Virus surge in crowded Gaza threatens to overwhelm hospitals

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GAZA CITY, April 26 (AP): More than a year into the coronavirus pandemic, some of the worst fears are coming true in the crowded Gaza Strip: A sudden surge in infections and deaths is threatening to overwhelm hospitals weakened by years of conflict and border closures.

Gaza’s main treatment center for Covid-19 patients warns that oxygen supplies are dwindling fast. In another hospital, coronavirus patients are packed three to a room.

For months, Gaza’s Hamas rulers seemed to have a handle on containing the pandemic. But their decision to lift most movement restrictions in February — coupled with the spread of a more aggressive virus variant and lack of vaccines — has led to a fierce second surge.

At the same time, many of Gaza’s more than 2 million people ignore safety precautions, especially during the current fasting month of Ramadan. In the daytime, markets teem with shoppers buying goods for iftar, the meal breaking the fast after sundown. Few wear masks properly, if at all.

“Corona is not a game,” said Yasmin Ali, 32, whose 64-year-old mother died of the virus last week. “It will take the lives of many people if they don’t protect themselves in the first place.”

From the start, the course of the pandemic in Gaza, one of the world’s most crowded territories, was largely shaped by politics. A border closure — enforced by Israel and Egypt to varying degrees since the Islamic militant Hamas group seized control of Gaza in 2007 — helped slow the spread initially. In the early months, Hamas quarantined small groups of travelers coming from Egypt, and the first cases of community spread were only reported in August.

A first outbreak came in the fall. Hamas tried to contain it by closing schools, mosques and markets, and by imposing a nighttime curfew. By February, infections had dropped sharply.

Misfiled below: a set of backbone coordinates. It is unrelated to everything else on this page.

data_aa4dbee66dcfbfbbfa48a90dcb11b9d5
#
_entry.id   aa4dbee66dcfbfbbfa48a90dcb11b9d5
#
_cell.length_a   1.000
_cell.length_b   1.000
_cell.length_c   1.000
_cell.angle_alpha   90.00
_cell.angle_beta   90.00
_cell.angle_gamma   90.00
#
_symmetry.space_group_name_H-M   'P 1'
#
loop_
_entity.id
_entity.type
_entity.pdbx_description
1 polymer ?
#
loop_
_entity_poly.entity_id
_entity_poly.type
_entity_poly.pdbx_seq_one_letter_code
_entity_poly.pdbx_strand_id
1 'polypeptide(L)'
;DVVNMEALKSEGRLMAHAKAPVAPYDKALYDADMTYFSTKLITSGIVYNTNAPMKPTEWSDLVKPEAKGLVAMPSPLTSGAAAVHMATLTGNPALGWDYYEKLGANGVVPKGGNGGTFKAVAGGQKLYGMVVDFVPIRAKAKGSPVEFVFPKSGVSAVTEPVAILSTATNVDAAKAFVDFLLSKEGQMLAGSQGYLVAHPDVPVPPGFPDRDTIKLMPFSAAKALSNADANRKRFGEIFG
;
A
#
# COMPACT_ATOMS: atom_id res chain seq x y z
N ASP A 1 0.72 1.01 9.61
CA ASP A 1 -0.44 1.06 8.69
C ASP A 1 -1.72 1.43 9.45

At that point, Hamas lifted curfews. Students were back in schools, wedding halls reopened and street markets were back. Travelers from Egypt were no longer placed in quarantine or even tested. Instead they were waved through after a temperature check, on the assumption that they had already been tested in Egypt.

The decision to reopen was in part driven by economic concerns. The closures had further battered Gaza’s long-suffering economy, where unemployment stands at roughly 50% and among young people at 70%.

Hamas may also have been concerned about prolonging unpopular measures ahead of Palestinian parliament elections. In the May 22 vote, Hamas is competing against the Fatah movement of West Bank-based Palestinian President Mahmoud Abbas. There’s no reliable polling, but Hamas appears vulnerable to a Fatah challenge in Gaza, even as it is expected to do well in the West Bank.

The start of Ramadan in mid-April, with its crowded markets and late-night mosque prayers, further fueled infections, as did the emergence of more aggressive virus variants.

Last week, the daily death toll rose above 20 on most days, compared to a one-time daily high of 15 in the first surge. Daily infections of 1,000 to 1,500 are the new norm. The total number of infections is close to 100,000, with 848 deaths.

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